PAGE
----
Every weekend, the streets of the first square of the city are visited by hundreds of tourists who come to shop
Mazatlán, Sinaloa.- Walking around the Pino Suárez market, on the corner of Leandro Valle and Benito Juárez, you will find Don Roberto selling glasses of fruit in his cart; of jicama, watermelon, pineapple or combined, with lemon and chili powder at 25 pesos. With great patience he ‘chops’ the fruit and protects it from the bees in a display case.
“They are little hands,” he says while continuing to split a pineapple; Suddenly a customer arrived, then another, and another like that until in less than two minutes there were already about six people lining up to buy a glass. Don Roberto liked the harvest very well as he comments that he has been very “lousy” lately due to the pandemic.
Little by little, the streets of the Historic Center begin to come to life with the arrival of tourists who visit the craft stalls in search of a souvenir or souvenir.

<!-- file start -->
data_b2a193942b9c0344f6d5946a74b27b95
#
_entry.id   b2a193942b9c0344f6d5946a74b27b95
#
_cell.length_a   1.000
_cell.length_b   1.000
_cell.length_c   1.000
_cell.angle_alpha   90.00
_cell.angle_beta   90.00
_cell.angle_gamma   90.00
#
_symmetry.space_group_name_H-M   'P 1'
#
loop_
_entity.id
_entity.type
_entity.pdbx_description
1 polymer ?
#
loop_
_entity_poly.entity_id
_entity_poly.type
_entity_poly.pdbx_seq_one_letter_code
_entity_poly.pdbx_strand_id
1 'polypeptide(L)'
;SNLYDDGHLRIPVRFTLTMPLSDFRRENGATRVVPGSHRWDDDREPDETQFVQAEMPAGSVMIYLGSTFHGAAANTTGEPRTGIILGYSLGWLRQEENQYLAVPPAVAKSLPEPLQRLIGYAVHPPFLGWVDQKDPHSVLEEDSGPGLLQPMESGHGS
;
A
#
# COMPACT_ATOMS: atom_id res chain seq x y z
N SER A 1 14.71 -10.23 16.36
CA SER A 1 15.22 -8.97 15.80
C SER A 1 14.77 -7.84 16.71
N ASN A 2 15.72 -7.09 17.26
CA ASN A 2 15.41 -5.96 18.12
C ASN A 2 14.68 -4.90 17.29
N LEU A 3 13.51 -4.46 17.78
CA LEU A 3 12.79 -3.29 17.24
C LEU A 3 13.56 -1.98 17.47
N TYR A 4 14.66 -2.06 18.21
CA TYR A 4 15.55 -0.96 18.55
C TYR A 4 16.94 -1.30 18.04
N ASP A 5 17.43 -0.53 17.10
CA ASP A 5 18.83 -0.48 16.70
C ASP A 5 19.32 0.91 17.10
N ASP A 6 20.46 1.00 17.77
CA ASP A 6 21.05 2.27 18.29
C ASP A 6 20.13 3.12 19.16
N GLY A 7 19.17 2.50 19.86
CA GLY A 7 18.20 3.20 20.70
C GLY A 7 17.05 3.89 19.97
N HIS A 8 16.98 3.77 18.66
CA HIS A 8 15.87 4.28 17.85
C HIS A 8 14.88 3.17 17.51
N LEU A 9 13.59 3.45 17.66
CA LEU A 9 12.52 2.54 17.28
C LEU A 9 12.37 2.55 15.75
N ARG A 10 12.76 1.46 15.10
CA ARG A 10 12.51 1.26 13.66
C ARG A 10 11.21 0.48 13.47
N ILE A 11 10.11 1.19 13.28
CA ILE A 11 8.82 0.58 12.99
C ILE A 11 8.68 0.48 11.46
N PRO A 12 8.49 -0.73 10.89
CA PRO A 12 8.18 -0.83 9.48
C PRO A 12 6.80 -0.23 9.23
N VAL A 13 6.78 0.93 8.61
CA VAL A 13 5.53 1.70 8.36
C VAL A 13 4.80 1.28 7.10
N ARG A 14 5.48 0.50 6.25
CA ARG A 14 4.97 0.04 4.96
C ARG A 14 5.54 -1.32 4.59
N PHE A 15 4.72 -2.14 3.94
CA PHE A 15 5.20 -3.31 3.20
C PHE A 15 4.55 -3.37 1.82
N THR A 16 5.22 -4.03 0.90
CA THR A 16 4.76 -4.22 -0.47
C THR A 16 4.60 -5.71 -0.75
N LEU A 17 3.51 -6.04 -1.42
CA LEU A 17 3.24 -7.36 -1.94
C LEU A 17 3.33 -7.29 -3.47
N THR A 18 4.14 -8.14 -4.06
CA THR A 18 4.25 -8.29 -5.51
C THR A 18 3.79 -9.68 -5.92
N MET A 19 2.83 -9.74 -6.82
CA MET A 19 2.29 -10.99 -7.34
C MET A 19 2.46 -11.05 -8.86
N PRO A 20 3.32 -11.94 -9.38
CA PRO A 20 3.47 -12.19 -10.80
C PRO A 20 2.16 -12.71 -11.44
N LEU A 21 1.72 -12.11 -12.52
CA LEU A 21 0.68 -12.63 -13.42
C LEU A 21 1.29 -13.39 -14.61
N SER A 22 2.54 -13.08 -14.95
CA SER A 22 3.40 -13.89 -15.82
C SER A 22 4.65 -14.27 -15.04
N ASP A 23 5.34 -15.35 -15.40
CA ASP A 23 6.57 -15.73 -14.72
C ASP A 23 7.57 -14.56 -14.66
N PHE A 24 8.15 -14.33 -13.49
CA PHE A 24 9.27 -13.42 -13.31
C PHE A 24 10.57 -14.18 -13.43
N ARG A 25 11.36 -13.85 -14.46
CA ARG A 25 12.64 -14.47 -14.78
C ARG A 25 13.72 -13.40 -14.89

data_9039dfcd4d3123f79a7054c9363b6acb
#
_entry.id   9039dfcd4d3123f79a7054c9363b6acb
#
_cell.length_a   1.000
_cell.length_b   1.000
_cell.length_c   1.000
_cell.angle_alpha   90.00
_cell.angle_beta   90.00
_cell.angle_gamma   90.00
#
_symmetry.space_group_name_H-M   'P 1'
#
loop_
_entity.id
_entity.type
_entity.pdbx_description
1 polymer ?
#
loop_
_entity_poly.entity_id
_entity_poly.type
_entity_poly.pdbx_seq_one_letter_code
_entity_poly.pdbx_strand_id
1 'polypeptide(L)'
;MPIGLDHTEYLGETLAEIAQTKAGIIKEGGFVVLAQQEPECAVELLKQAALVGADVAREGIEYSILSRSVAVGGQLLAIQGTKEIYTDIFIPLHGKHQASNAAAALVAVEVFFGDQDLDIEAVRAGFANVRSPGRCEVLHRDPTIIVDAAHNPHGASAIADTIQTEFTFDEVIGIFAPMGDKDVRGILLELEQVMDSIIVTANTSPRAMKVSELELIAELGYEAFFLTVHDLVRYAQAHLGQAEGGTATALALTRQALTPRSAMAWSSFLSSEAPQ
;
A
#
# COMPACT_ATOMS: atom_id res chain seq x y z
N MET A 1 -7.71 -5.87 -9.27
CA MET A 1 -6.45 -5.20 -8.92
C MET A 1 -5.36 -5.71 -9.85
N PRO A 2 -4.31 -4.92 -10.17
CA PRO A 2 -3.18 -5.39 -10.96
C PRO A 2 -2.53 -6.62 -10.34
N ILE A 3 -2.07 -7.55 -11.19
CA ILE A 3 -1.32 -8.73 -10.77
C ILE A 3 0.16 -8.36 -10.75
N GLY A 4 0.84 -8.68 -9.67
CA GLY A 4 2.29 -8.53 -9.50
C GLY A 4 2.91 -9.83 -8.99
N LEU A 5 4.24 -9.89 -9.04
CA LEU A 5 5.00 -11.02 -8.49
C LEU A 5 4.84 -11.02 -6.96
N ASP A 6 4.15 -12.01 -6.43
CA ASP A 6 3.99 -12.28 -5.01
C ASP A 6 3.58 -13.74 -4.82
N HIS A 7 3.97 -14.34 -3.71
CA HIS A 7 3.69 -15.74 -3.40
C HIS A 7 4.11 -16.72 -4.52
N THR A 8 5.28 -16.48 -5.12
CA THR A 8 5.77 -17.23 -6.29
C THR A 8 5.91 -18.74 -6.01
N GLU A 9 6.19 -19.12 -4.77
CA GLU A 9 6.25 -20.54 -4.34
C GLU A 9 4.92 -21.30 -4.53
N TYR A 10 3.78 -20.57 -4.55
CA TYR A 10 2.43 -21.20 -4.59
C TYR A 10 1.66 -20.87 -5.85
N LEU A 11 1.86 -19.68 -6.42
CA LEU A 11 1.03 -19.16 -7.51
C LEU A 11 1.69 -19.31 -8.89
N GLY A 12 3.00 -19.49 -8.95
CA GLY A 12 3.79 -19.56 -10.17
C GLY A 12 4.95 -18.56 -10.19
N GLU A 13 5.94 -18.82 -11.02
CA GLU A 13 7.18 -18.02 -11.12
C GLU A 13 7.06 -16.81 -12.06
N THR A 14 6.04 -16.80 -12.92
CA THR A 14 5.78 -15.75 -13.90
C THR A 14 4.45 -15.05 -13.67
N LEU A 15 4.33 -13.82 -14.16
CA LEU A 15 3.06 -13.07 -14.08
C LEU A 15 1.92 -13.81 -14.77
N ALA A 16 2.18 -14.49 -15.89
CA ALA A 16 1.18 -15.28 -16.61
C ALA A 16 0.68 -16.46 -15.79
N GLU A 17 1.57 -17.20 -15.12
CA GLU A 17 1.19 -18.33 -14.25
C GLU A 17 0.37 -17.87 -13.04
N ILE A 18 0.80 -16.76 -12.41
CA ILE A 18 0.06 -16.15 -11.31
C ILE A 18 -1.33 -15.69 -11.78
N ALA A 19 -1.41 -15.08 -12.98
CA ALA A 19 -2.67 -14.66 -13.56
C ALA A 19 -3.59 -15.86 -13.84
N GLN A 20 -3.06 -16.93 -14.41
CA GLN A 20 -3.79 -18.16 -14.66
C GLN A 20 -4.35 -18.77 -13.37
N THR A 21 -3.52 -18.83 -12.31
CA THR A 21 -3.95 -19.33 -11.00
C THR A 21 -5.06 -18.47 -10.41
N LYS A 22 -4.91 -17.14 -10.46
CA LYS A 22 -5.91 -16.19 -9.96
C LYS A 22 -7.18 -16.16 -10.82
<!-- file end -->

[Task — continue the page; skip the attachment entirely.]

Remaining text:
Pulmonias turn again and again around the market in search of passengers; It is the time when the suppliers arrive to supply the merchandise to the tenants and with the continuous stops of urban transport, the traffic becomes slow and dense.
People go in and out of the supply center, some loaded with grocery bags and others wearing their new shirt with the name of Mazatlán in bright colors.
To enjoy the typical gastronomy of the port, there is no way to taste a dish in the carts. There is no room for one other person at Dona Rosa’s stall, but as long as they can savor her birria tacos, diners don’t mind standing up.
The seafood from the cart, they say, is the freshest that can be found and Gilberto prepares a cocktail for a couple of tourists in the cart that his father inherited.
But if it is about typical sweets, Don Raúl Partida, better known as “el kilo”, delivers nanchis, cocadas and alfajores to his clients. Or doña María, who on a wooden bag, stacks bags of the traditional and famous soft drinks.
It is the weekend and for merchants, it represents an increase in their sales; from Friday to Sunday the harvest picks up to 70%, which compensates for the tranquility, loneliness, and low sales that they suffer during the week.